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By Karl Plume
CHICAGO, May 29 (Reuters) - Global grains trader Archer Daniels Midland Co said on Wednesday it will consolidate five business units into four in the company’s second reorganization in just over a year as adverse weather and a U.S.-China trade dispute threaten profits.
ADM will combine its grain trading and oilseeds segments into a new business unit called Ag Services & Oilseeds, effective July 1, in a move that analysts say could better streamline its North American operations and cut costs.
The new unit will be led by Greg Morris, former president of ADM’s oilseeds unit.
The revamp comes during a particularly challenging period for grain merchants ADM and rivals Bunge Ltd, Cargill Inc and Louis Dreyfus Co, known as the ABCD quartet that dominates global agricultural commodities trade.
The companies have shifted operations and reorganized management teams as profits have been squeezed by a global grains glut, low crop prices and a prolonged U.S.-China trade war that has stifled global commodities flows.
Severe weather in North America has heaped further pressure on the sector, including exceptionally harsh cold this winter and record-breaking spring floods that combined to cut ADM’s first quarter operating profit by $50-$60 million.
“They may be getting more aggressive at looking at aspects of the business for cost efficiencies because of those headwinds,” said Bill Densmore, senior director of corporate ratings at Fitch Ratings.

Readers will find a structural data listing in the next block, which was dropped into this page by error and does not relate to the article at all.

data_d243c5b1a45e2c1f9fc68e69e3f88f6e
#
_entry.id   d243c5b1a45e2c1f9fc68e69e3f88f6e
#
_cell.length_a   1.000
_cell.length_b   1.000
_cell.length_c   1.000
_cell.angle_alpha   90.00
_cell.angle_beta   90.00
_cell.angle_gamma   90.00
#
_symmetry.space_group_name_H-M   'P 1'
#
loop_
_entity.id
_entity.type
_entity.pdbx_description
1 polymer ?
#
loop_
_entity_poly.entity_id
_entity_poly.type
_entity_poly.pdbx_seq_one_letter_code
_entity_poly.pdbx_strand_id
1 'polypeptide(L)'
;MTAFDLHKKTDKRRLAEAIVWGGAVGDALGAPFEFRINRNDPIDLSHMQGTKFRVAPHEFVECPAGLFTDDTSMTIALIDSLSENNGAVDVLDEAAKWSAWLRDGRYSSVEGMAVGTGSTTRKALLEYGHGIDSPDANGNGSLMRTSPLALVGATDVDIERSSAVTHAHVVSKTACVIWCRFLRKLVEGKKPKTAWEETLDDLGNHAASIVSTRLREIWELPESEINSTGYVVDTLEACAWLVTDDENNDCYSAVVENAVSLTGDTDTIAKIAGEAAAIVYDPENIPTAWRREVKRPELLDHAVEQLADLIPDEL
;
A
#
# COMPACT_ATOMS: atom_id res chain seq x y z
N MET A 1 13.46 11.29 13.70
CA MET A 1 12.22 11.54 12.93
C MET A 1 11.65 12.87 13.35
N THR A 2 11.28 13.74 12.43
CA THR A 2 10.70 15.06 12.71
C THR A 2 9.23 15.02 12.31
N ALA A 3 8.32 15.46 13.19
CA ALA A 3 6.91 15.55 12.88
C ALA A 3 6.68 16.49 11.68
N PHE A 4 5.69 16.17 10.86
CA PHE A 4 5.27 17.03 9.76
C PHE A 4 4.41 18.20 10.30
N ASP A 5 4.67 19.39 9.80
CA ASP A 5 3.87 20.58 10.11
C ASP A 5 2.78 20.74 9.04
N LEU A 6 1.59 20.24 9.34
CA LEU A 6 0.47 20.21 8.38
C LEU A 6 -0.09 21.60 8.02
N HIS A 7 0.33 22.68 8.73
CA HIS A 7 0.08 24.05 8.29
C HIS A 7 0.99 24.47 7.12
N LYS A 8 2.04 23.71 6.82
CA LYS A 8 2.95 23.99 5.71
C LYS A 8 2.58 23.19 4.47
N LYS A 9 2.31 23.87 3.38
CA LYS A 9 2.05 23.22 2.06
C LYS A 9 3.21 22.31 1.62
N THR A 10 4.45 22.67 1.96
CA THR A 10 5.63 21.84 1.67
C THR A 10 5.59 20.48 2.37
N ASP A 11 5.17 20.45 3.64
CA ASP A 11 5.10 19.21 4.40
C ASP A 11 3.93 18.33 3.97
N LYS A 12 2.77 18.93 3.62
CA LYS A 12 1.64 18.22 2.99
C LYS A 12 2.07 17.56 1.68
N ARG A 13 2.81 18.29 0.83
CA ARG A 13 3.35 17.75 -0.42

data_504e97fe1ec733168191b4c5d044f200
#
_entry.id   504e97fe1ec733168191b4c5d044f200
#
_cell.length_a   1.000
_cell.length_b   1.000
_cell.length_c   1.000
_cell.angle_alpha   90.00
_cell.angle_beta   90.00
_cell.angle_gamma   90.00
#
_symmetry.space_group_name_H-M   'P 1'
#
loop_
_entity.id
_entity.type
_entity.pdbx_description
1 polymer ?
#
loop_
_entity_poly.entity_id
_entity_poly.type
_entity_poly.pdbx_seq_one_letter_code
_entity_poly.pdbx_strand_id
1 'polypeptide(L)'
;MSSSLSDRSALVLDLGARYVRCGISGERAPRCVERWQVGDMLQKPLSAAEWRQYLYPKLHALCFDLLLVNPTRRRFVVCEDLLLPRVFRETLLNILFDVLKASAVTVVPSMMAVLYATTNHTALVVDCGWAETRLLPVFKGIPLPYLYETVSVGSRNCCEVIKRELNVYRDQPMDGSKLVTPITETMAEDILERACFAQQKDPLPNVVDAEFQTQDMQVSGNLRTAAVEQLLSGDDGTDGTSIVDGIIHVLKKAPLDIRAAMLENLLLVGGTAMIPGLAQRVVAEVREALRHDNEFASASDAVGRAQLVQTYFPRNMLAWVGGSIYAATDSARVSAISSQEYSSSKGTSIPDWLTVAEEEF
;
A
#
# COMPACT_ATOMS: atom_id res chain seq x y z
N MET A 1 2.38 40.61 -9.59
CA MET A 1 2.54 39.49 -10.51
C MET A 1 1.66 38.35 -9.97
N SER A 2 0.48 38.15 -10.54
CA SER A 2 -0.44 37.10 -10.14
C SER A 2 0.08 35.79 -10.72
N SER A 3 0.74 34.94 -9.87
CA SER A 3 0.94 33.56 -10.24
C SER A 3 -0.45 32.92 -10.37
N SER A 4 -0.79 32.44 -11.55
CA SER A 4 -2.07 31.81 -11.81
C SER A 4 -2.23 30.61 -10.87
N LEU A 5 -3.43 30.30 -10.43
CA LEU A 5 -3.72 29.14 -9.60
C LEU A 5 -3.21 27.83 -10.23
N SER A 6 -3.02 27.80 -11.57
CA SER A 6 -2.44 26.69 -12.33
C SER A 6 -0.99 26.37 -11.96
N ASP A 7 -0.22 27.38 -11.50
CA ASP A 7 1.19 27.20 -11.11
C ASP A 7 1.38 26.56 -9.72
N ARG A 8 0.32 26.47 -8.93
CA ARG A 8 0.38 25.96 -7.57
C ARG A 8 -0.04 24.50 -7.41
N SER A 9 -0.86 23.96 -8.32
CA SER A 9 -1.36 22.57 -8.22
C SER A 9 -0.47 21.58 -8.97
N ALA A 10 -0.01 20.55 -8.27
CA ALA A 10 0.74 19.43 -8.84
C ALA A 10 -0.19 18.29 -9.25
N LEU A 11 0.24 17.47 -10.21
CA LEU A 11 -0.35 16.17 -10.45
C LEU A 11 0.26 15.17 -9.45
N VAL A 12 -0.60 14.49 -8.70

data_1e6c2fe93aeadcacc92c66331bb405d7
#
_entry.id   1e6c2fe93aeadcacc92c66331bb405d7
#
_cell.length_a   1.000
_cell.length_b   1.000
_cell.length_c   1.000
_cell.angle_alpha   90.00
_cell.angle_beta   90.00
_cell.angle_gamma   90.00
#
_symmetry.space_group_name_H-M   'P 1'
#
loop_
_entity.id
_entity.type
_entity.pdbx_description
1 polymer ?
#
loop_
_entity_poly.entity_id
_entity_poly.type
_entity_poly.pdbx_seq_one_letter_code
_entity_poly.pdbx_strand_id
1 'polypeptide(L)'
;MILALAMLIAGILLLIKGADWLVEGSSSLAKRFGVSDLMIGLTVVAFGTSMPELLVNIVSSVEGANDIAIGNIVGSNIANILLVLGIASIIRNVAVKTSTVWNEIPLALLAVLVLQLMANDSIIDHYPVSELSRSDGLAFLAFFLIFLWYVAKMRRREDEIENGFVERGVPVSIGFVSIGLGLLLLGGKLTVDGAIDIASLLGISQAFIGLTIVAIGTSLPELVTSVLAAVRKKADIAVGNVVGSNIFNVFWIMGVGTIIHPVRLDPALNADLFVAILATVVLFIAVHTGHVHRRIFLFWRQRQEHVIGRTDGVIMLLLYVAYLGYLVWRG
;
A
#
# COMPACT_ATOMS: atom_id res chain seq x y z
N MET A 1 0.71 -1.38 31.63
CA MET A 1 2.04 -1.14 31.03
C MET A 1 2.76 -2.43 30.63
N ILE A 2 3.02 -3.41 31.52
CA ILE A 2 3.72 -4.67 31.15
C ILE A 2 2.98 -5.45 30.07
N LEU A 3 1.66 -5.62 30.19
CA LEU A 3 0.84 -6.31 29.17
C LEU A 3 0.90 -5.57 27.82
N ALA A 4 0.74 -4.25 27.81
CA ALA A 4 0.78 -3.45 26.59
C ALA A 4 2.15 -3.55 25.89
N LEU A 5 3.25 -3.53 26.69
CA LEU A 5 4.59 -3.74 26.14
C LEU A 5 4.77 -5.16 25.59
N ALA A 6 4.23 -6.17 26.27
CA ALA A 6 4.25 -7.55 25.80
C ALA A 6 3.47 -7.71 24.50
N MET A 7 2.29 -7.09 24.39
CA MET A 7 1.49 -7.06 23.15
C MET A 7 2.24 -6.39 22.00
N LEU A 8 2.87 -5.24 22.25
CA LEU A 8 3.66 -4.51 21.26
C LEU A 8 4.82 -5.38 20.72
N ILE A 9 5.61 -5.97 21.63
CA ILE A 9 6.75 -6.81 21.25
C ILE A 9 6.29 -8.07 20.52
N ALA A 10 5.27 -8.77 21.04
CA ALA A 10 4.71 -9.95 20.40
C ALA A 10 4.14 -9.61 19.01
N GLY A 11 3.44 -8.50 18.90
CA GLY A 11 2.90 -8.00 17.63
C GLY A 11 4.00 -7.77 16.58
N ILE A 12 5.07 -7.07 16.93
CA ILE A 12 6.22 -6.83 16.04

ADM last restructured its business groups in March 2018. The company said in April that it is seeking voluntary early retirements in North America and may eliminate individual jobs as part of a restructuring of specific areas.
Cargill has been overhauling its corporate structure in recent years following a string of disappointing quarterly results. Bunge revamped its operations three weeks ago for the second time in 18 months.
ADM said the new Ag Services & Oilseeds division, which will combine ADM’s global trading, transportation and oilseeds-processing businesses, is “a natural evolution.”
“This helps us better integrate the supply and value chains to deliver significant simplification and efficiency to the day-to-day business,” CEO Juan Luciano said in a statement.
ADM shares were down slightly in early afternoon trading at $38.42 a share, a three-year low. (Reporting by Karl Plume and P.J. Huffstutter in Chicago and Arundhati Sarkar in Bengaluru; editing by Sriraj Kalluvila, Dan Grebler and Sonya Hepinstall)